24 December 2021

A memorable day ...

Amid all the busyness of Advent and Christmas ... here is (yet) another event to which you might care to raise a glass.

The Diocese of Oxford, erected de facto by Tudor Minor, was erected de iure by Reginald Cardinal Pole on December 24, 1554, by virtue of his Legatine powers, in his Legatine Constitution Cum supremum. (So, indeed, were the other Henrician de facto diocesan creations.)

Roman Catholic writers love to inform us that, apart from a Welshman called Kitchen, no 'Marian' bishop conformed to the 'Settlement' of Elizabeth Tudor the-once-Virgin Queen. Not so. Hugh Curwen, who had been consecrated Archbishop of Dublin by Edmund 'Patrimony' Bonner, Bishop of London, in 1555, was later translated to Oxford. 

I often wonder how this poor old bishop-of-bray got on with the grim gang of Calvinists who were his confratres in episcopatu. Not to mention the Puritan bullies who by this time had been intruded into Oxford professorial chairs after their occupants fled to Douay. 

"Serve the old b****r right", I hear you say. 

You are a heartless lot.

I append two very interesting comments attached to a much older post on this subject.by Professor Tighe.


William Tighe said...

More than Kitchin of Llandaff. Stanley* of Sodor & Man (bishop from 1510 to 1546 and again from 1556 to his death in 1569) conformed, and so did a number of the suffragan bishops consecrated in the 1530s: John Hodgkins, Bishop of Bedford (d. ca. 1560), John Salisbury, Bishop of Thetford and Dean of Norwich (d. 1573) who succeeded Stanley in Sodor & Man, and probably one or two more who survived until after 1559, but who lived lives of such obscurity that no trace of their activities has survived. Beyond that, between 5 to 7 Irish bishops (including Curwen, an Englishman) conformed in and after 1560.

*Stanley was an illegitimate son of a Lord Monteagle and became Bishop of Sodor & Man and Rector of Winwick, both of them within the patronage of the Stanleys, at a very young age. He was removed by Henry VIII in 1546 for reasons unknown, and then restored by Mary in 1556 after the death of his replacement. Whether he was tendered the oaths in 1559 (due to the confused legal position of his bishopric) is unknown; and in any event in his long episcopate he seems never to have set foot in his diocese. After 1559 he lived in Durham -- "merry as Pope Joan," as Bishop Pilkington of Durham once characterized him -- until his death in 1569, composing a rhyming chronicle on the history of the Stanley family.

William Tighe said...

The suffragan bishops alive in 1558/59 appear to have been:

John Hodgkin (Bedford), cons. 1537, d. 1560 (conformed in 1559)

Thomas Sparke (Berwick), cons. 1537, d. 1572 (conformed in 1559; Rector of Wolsingham, co. Durham)

Robert Sylvester alias Pursglove (Hull), cons. 1538, d. 1579 (refused and deprived, 1559, retired to his native Tideswell, co. Derbys, where his tomb with a brass of him in pontificalibus may be seen)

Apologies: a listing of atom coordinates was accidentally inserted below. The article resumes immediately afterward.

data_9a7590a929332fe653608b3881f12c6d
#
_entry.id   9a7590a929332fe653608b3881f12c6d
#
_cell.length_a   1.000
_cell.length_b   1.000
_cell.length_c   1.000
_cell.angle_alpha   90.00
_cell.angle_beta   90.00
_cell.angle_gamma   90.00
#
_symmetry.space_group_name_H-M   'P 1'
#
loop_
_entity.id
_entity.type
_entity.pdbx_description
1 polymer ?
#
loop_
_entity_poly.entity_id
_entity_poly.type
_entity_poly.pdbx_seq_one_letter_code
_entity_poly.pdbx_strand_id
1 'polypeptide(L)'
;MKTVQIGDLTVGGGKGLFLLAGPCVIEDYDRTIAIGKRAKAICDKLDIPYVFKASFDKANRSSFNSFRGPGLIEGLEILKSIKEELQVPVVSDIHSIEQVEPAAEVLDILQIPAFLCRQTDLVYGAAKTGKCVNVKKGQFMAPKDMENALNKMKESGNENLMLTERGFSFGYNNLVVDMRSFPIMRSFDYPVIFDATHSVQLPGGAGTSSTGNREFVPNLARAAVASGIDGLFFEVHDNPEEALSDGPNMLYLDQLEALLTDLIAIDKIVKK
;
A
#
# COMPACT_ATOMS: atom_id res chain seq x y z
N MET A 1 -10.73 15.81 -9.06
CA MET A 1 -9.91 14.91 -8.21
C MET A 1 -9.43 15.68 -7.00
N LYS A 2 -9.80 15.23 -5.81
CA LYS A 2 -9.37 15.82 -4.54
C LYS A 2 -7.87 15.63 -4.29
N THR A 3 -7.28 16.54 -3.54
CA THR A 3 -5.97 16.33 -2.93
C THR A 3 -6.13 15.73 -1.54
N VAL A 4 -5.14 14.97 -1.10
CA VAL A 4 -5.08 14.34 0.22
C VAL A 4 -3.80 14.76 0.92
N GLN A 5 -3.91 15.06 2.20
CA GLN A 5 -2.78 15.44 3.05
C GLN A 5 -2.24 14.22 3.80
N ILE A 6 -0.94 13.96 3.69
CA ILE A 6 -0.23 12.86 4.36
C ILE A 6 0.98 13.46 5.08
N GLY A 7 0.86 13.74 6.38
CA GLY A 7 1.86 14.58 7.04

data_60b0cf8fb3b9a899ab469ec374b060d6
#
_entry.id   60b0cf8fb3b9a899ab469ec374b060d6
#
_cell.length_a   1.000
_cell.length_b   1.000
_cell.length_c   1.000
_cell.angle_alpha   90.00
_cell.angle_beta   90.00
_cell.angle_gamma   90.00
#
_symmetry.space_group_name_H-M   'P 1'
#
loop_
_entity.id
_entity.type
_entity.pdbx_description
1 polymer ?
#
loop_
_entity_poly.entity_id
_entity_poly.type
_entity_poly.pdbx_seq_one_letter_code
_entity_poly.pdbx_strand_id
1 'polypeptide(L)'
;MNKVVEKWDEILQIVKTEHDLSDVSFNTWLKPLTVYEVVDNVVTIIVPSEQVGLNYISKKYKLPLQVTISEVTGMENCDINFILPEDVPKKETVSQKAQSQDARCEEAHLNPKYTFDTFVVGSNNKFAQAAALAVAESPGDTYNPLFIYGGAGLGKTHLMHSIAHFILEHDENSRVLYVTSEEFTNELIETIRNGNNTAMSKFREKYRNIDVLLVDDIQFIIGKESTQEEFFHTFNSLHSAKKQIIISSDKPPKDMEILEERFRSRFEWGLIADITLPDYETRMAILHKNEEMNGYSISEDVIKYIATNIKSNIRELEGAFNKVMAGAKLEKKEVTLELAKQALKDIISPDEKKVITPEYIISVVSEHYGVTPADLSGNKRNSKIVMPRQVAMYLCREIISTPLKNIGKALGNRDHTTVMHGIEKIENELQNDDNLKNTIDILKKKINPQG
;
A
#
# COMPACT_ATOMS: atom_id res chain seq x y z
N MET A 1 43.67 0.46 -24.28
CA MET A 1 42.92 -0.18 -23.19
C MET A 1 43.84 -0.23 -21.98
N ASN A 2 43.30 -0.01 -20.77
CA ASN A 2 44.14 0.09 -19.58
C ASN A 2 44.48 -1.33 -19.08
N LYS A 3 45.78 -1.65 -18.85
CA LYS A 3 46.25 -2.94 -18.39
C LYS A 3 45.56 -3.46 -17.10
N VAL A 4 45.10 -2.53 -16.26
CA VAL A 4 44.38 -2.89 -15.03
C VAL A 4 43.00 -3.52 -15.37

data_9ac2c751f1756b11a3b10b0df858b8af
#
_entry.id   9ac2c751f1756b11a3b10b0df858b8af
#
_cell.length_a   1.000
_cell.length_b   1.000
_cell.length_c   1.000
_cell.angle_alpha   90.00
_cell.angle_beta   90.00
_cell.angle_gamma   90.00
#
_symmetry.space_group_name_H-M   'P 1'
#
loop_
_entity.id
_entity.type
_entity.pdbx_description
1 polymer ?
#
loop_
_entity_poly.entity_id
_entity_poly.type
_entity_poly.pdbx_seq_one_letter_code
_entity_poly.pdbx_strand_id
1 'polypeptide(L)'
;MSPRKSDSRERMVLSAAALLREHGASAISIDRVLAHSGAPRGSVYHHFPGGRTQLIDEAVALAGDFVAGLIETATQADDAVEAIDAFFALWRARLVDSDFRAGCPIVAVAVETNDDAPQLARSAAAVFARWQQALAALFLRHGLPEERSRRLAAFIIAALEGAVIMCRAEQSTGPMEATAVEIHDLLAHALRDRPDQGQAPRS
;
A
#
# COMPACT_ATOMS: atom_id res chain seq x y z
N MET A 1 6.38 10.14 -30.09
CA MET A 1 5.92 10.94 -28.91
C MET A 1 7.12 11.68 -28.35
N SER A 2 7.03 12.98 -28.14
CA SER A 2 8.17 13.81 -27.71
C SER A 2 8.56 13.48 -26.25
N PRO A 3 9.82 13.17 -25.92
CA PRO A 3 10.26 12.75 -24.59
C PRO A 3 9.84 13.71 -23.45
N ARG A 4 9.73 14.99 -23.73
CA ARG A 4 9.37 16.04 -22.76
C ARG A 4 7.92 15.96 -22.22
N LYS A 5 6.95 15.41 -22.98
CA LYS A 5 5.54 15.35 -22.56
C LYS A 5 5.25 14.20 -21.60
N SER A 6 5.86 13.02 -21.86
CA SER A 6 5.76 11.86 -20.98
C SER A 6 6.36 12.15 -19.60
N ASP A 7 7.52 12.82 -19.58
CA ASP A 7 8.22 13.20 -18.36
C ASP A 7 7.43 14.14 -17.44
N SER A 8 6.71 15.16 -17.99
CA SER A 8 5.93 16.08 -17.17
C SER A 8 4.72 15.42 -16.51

Thomas Morley (Marlborough), cons. 1537, ?d. 1561 (?conformed)

Lewis Thomas (Shrewsbury), cons. 1537, d. 1561 (?conformed)

William Finch (Taunton), cons. 1538, d. 1559

John Salisbury (Thetford), cons. 1536 (also Dean of Norwich), conformed 1559; to Sodor & Man 1570, d. 1573

The dates of the deaths of Thomas Manning (Ipswich; cons. 1536) and John Bradley (Shaftesbury; cons. 1539) are unknown.

cf. also Thomas Stanley (Sodor & Man) above

On Ireland, see "The Irish Parliament of 1560: the Anglican Reforms Authorized* by Henry A. Jefferies, *Irish Historical Studies*, xxvi:102 (Nov. 1988), pp. 128-141.

Tom Broughton said...

Just an FYI, no one in common parlance says that "so and so was translated to blah blah blah location." I knew what you meant because the verb "trasladarse" in Spanish means to transfer or move oneself from point "A" to point "B". Most people are not erudite enough to know that meaning in English; however, I know that you think in both Latin and in English--which is cool, by the way.

Anyway, I wish to you a very Happy Christmas, Father! Peace and warm friendship in Christ.


Albertus said...

Regarding the Latin loanword word "translation": In Latin and English ecclesiastical parlance, even today, one refers to the "translation of the relics" of this or that Saint. In this case one cannot use another term, such as "transferal". On the other hand Dutch, a sister tongue of English, in such case uses a native word: "overbrenging", which literally means "bringing over", "overbringing".

Joshua said...

To be translated in this senses is a technical term for the transferral of a bishop from ruling over one diocese to ruling over another. "Pell was translated from Melbourne to Sydney" means that Pell ceased to be Archbishop of Melbourne and became Archbishop of Sydney. Back before Trent, bishops could be granted a dispensation by the Pope to hold sees in plurality; I wonder when last that was permitted?

CHSIII said...

"At about daybreak on Sunday, May 10, Mrs. Jackson told her husband (Stonewall) that his recovery was very doubtful and that he should prepare for the worst. Jackson was silent for a moment, then said, ‘It will be infinite gain to be translated to Heaven.’ "

GOR said...

I’m not sure why there should be an issue with the term ‘translate’ when used to imply motion rather than mere interpretation.

Do we not remember in Latin: Fero, Ferre, Tuli, Latum…?

If we prepend ‘trans’, voila: Translatum and Anglice ‘translated’.

QED - nisi fallor.